New Omicron-specific vaccine from Moderna approved by UK regulator

New vaccine is a ‘sharpened tool in our armoury’ to fight against Covid, says Dr June Raine, chief for the UK medicines regulator

Rebecca Thomas
Health Correspondent
Tuesday 16 August 2022 15:26 BST
Britain First to Approve Omicron Specific Vaccine

An Omicron-specific Covid vaccine developed by Moderna has been approved for use in the UK after trials showed promising results.

The “next generation” coronavirus booster jab, which may only need administering once a year, has been approved for use in adults.

Known as mRNA-1273.214, the dose is an updated version of the Moderna vaccine which is already in use for first, second and booster doses, and will be the first dose approved in the UK to target Omicron and the 2020 strain of the virus.

The Medicines and Healthcare products Regulatory Agency has granted the use of the booster vaccine, called Spikevax, for people aged 18 and older. The UK is the first country to approve its use.

Moderna’s chief medical officer, Dr Paul Burton, previously said that the new jab could boost a person’s antibodies to such high levels that it may only be needed annually.

MHRA chief executive, Dr June Raine, described the new booster as “a sharpened tool in our armoury” to protect the UK against Covid-19.

In June, Moderna said early clinical trials on 437 people had shown the jab led to an eight-fold jump in the levels of Omicron-specific “neutralising” antibodies compared to people who had not received a booster.

The vaccine, which Moderna has said is its lead candidate for an autumn booster programme, also worked well when compared with a shot of Moderna’s original vaccine.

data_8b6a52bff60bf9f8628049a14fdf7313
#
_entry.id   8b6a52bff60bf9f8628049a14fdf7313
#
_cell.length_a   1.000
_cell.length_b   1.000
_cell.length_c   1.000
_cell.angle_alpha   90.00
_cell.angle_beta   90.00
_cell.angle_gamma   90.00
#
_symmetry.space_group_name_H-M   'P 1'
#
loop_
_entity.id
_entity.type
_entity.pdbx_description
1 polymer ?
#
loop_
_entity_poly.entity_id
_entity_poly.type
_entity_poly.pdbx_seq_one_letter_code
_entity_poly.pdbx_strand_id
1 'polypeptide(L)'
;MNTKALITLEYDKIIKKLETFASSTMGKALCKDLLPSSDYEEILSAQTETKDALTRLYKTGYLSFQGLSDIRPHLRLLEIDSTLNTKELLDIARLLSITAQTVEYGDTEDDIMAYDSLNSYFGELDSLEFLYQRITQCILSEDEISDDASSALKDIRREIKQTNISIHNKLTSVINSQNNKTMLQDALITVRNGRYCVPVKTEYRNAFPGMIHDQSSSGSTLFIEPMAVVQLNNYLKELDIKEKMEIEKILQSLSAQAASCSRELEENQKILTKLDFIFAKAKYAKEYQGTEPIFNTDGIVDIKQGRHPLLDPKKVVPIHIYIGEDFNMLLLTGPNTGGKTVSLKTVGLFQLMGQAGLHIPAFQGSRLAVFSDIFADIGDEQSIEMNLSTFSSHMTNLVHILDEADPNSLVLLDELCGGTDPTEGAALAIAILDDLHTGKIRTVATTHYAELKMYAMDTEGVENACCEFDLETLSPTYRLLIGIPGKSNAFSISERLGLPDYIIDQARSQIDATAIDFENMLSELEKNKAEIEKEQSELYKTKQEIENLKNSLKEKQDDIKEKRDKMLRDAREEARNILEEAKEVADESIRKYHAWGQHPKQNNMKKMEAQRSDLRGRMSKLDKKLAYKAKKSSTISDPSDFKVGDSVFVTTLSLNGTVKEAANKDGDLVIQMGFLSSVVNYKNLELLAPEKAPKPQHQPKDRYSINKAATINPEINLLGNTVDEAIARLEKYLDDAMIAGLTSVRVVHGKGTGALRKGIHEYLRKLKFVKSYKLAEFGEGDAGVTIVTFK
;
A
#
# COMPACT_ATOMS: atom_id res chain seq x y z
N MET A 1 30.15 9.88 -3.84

“We are delighted with the MHRA’s authorisation of Spikevax... This represents the first authorisation of an Omicron-containing bivalent vaccine, further highlighting the dedication and leadership of the UK public health authorities in helping to end the Covid pandemic,” said Stéphane Bancel, chief executive officer of Moderna.

The MHRA said that the vaccine’s side effects are the same as those seen in the original Moderna booster dose and were typically mild.

Dr June Raine said: “The first generation of Covid-19 vaccines being used in the UK continues to provide important protection against the disease and save lives.

“What this bivalent vaccine gives us is a sharpened tool in our armoury to help protect us against this disease as the virus continues to evolve.

“We have in place a comprehensive safety surveillance strategy for monitoring the safety of all UK-approved Covid-19 vaccines and this will include the vaccine approved today.”

Before the vaccine can be used in the UK, the government’s Joint Committee for Vaccinations and Immunisations would have to recommend its use.

Professor Sir Munir Pirmohamed, chair of the Commission on Human Medicines, an independent body sponsored by the DHSC to advise ministers on the safety, efficacy and quality of medicinal products, said the vaccine was safe to use.

Prof Pirmohamed said: “The Commission on Human Medicines and its Covid-19 Vaccines Expert Working Group has independently reviewed the data on safety, quality and effectiveness and agrees with the MHRA’s decision.”

He added that since coronavirus is “continually evolving in order to evade the immunity provided by vaccines” constant updates to the jabs are needed.

Prof Pirmohamed added that a recent paper in the Lancet medical journal suggested that coronavirus vaccines have prevented up to 20 million deaths in their first year of use.

Last month, the UK Health Security Agency announced everyone over 50 would be offered a Covid-19 booster vaccine and flu jab in autumn under plans to tackle winter demand.

The news comes as the NHS published its plan to tackle pressures on healthcare services this winter, revealing ambitions to increase bed capacity by 7,000.

The plan warned that even in “optimistic” predictions the NHS is likely to face significant demand for respiratory beds.

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